The government has recommended a 3.5% pay increase for public sector workers in England.
Yesterday (21 February) various government departments published their recommendations for the 2023-2024 pay round, which will now be considered by independent pay review bodies.
The pay review bodies can suggest a higher settlement, but the final decision will be down to the government.
The proposed 3.5% pay increase covers workers including police officers, teachers, judges, nurses, doctors and dentists, many of whom have voted to strike recently over the award they received in the current pay round. Most public sector workers received a 5% pay rise this year.
Inflation remains near a 40-year high, with the consumer prices index (CPI) measure running at 10.1% in January 2023.
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In its proposal to the NHS pay review body (NHSPRB), the Department of Health and Social Care said pay rises above government affordability could affect its ability to deliver on key priorities and manifesto commitments.
“It is therefore essential that during this challenging fiscal and economic climate, pay remains fair, which recognises the vital importance of NHS staff, but affordable and minimises inflationary pressures and managing the country’s debt,” it said. “We urge NHSPRB to carefully consider this important balance when reaching your recommendations.”
The Home Office’s evidence to the Police Remuneration Review Body (PRRB) echoed this, stating that higher pay awards could exacerbate the cost-of-living crisis.
It said: “It is important to note that public sector pay awards that are significantly above the private sector could contribute to risks of higher and more persistent inflation, by placing pressure on other parts of the economy to demand higher wages. This may require the Bank of England to raise interest rates even further.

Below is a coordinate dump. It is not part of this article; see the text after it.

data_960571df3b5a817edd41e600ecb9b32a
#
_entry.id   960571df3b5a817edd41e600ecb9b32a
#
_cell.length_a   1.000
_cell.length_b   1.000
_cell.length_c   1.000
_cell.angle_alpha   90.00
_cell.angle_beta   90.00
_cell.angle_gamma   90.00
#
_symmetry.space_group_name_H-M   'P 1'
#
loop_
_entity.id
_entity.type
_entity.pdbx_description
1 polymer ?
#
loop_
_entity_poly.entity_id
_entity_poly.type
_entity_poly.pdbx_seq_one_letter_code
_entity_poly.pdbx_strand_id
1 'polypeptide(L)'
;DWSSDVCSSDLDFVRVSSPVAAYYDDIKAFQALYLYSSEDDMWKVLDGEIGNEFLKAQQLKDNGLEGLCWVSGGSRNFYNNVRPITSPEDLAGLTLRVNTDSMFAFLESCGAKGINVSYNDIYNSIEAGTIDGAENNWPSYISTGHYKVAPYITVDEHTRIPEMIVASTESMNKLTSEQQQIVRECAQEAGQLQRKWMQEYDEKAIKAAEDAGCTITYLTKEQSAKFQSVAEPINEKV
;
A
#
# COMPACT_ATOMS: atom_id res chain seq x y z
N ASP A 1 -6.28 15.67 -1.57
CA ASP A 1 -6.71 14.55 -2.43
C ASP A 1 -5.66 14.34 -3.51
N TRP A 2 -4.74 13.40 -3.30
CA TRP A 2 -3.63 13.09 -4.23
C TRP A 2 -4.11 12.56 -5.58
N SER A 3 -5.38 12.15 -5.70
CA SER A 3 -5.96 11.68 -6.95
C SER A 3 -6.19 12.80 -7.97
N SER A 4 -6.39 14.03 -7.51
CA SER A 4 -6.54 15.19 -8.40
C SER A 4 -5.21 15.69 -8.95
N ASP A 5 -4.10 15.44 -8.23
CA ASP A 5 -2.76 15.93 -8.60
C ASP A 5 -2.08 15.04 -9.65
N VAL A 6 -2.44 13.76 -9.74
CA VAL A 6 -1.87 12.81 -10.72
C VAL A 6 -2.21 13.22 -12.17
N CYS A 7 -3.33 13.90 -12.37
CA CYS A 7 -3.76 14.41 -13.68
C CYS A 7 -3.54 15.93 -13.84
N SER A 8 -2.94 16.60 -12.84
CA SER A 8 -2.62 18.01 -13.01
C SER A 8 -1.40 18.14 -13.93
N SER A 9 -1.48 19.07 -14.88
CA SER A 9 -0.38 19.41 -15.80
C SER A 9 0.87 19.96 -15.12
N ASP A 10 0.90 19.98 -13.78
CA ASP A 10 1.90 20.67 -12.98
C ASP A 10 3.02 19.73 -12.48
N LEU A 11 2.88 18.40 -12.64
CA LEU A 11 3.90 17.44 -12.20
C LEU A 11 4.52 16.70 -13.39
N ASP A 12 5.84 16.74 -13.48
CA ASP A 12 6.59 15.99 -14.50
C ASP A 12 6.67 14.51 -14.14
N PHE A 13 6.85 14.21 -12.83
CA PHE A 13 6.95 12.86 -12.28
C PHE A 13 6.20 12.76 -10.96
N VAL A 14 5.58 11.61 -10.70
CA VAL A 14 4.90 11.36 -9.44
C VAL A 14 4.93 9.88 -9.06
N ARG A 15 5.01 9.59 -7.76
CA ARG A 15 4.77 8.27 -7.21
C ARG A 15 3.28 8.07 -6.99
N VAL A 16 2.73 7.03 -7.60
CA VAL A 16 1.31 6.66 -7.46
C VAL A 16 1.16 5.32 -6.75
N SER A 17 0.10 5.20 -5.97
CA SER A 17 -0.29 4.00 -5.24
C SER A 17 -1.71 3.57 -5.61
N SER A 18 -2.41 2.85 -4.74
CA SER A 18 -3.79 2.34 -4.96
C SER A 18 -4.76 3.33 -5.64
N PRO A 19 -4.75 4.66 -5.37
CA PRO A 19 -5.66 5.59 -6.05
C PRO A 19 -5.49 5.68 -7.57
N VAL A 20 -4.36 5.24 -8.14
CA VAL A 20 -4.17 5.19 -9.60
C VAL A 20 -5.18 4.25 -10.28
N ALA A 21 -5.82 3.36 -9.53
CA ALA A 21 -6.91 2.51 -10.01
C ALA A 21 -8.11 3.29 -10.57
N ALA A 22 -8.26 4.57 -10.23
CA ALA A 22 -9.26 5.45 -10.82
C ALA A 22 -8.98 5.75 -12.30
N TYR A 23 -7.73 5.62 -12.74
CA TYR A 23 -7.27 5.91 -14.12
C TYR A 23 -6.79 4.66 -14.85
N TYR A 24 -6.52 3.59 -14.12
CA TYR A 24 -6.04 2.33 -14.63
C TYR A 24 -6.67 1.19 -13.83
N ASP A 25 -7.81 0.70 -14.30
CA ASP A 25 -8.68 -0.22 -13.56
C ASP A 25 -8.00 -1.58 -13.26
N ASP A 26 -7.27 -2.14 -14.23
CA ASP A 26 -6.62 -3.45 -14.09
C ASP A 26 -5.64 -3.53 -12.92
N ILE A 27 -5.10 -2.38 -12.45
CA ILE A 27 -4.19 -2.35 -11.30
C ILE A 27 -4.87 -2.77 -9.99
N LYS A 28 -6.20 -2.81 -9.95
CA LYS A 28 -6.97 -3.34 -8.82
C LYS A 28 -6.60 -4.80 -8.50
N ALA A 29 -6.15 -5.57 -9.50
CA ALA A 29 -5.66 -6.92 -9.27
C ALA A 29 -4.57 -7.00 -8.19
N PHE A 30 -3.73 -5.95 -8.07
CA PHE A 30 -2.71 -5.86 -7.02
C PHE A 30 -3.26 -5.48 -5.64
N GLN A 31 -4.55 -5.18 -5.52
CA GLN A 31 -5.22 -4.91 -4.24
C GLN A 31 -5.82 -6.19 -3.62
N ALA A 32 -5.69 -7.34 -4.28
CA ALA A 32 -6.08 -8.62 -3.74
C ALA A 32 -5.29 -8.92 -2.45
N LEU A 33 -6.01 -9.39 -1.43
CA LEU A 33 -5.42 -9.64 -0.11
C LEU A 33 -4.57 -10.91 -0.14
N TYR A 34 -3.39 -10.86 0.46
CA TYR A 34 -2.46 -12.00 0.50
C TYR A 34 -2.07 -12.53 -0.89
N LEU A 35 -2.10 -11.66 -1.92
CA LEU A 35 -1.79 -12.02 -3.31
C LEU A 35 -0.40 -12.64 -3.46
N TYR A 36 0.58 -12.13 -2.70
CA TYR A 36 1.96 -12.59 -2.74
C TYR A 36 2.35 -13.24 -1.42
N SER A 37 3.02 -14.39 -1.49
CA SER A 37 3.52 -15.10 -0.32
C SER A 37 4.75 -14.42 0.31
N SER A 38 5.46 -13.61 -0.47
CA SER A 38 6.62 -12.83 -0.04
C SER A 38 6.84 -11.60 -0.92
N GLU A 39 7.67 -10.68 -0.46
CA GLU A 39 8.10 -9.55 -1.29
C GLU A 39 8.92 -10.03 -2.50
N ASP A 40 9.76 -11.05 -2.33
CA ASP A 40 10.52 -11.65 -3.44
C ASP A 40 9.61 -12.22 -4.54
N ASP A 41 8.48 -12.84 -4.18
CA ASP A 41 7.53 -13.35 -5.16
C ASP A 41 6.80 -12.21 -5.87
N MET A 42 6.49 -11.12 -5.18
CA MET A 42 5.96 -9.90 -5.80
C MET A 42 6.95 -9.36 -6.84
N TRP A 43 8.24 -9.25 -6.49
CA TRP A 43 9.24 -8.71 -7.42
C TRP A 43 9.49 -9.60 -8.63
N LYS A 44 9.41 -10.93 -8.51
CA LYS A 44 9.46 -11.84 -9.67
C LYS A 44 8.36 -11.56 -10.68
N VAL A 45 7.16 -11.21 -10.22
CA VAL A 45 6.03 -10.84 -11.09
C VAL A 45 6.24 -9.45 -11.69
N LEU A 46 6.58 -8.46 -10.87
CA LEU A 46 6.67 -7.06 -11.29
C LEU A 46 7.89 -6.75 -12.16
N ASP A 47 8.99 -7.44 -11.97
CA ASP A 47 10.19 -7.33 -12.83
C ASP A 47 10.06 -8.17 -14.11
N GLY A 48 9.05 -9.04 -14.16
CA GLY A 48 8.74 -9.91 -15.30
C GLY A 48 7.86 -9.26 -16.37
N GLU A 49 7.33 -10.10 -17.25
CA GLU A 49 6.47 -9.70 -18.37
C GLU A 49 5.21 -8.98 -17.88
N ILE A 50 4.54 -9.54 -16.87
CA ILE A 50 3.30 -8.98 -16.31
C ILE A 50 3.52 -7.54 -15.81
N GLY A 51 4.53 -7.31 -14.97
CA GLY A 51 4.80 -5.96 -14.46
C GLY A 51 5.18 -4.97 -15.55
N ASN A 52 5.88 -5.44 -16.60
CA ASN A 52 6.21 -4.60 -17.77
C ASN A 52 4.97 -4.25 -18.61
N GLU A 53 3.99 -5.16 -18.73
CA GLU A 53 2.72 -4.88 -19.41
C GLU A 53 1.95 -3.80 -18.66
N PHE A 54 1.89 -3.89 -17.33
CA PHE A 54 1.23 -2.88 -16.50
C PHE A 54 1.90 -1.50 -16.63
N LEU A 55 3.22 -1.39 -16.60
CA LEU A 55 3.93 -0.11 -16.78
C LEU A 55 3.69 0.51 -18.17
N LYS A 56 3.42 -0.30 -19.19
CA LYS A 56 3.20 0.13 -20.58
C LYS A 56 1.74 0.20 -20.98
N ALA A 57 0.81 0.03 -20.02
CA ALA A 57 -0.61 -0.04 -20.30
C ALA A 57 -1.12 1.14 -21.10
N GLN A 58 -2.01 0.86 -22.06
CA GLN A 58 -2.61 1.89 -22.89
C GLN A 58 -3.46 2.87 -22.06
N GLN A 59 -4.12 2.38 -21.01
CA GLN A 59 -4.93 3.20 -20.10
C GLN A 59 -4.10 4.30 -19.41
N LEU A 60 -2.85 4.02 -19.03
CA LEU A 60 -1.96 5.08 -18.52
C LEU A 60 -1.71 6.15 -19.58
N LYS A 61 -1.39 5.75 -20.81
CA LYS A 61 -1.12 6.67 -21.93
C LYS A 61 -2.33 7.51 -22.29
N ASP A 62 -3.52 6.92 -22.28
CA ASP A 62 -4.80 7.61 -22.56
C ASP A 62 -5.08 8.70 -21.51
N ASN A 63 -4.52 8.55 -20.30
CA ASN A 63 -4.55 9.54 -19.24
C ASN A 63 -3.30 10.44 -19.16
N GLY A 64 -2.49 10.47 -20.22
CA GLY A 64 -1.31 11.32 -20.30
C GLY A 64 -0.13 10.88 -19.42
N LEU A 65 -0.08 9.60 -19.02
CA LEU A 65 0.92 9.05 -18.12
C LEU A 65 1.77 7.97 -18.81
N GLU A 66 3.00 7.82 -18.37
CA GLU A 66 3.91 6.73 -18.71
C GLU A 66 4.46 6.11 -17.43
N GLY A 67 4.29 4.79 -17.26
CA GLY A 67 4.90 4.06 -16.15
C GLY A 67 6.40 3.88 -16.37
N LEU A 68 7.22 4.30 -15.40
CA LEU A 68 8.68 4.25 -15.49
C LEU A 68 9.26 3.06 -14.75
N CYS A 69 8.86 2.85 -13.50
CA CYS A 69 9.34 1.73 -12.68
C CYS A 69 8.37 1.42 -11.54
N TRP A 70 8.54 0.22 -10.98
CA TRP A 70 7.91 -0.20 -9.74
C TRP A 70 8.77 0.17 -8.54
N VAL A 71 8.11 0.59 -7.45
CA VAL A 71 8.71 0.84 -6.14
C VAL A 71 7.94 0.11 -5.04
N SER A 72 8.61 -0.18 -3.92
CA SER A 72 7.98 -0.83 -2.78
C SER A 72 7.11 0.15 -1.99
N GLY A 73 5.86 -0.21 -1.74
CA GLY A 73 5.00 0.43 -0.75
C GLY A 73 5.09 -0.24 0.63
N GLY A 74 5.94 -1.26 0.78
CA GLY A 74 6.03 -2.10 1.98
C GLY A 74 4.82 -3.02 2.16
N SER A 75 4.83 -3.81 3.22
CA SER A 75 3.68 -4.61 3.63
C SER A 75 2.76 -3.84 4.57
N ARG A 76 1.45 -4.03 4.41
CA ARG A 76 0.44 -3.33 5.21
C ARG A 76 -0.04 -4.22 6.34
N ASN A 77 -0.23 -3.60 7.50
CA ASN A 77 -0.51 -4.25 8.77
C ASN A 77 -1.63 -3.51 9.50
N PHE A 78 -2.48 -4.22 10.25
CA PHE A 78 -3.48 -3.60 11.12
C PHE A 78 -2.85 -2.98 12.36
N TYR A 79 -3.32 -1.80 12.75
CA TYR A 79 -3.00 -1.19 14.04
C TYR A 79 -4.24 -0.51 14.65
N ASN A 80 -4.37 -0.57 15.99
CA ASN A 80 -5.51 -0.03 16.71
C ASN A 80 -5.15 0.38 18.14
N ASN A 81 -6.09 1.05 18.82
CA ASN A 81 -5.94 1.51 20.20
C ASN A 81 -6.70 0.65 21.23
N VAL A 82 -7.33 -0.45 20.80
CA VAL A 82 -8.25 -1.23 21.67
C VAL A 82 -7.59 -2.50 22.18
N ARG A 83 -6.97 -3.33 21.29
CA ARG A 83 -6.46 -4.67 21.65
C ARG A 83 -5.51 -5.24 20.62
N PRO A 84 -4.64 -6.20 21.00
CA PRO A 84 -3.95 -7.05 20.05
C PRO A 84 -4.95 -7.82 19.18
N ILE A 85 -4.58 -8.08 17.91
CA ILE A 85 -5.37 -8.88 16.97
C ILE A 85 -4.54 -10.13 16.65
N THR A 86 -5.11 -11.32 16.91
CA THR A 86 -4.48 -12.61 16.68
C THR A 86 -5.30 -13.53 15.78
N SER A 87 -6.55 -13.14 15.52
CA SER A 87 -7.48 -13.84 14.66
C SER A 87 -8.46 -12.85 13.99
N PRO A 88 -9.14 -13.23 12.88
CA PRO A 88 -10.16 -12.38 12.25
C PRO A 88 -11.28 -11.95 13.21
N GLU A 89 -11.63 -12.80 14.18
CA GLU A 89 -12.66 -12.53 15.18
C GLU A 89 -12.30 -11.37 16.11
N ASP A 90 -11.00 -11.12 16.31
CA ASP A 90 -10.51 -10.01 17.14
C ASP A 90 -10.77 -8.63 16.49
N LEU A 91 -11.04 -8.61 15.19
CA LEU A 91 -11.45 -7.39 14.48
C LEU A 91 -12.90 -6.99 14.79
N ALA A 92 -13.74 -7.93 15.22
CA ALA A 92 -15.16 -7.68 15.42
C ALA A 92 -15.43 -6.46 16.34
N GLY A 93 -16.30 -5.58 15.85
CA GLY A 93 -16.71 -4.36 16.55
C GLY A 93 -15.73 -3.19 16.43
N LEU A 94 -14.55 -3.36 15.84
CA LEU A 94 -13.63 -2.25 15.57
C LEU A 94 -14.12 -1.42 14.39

“The overall public sector remuneration package remains competitive, when taking account of pay, pensions and wider benefits including job security.”
The pay review bodies are expected to make their recommendations in April.
Sara Gorton, head of health at public sector workers’ union Unison said: “If the government was actively trying to worsen the crisis in the NHS, it couldn’t have done better than this.
“Vacancies are at an all-time high and this pitiful pay suggestion does nothing to solve the growing staffing emergency. The Scottish government has already offered significantly more to its NHS workers. Worse still it could prove the final straw for staff already questioning their future in the NHS. If more leave, the outlook for patient care is beyond grim.”
The Scottish government has recommended an average pay uplift of at least 6.5% for NHS workers.
Nurses strikes scheduled for 1 to 3 March have been suspended after the health secretary said he would meet for pay talks.
The GMB union called the suggested 3.5% pay offer a “disgrace” that would do nothing to prevent further industrial action.
Rachel Harrison, GMB’s national secretary, said: “Ambulance workers – and others across the NHS including cleaners, porters and care workers – who are the backbone of the health service deserve better.
“Ministers have no intentions of recognising the true value of the entire workforce.”
Unite dismissed the proposal as a “sick joke”, with general secretary Sharon Graham suggesting it would “only accelerate a Spring of NHS strikes”.
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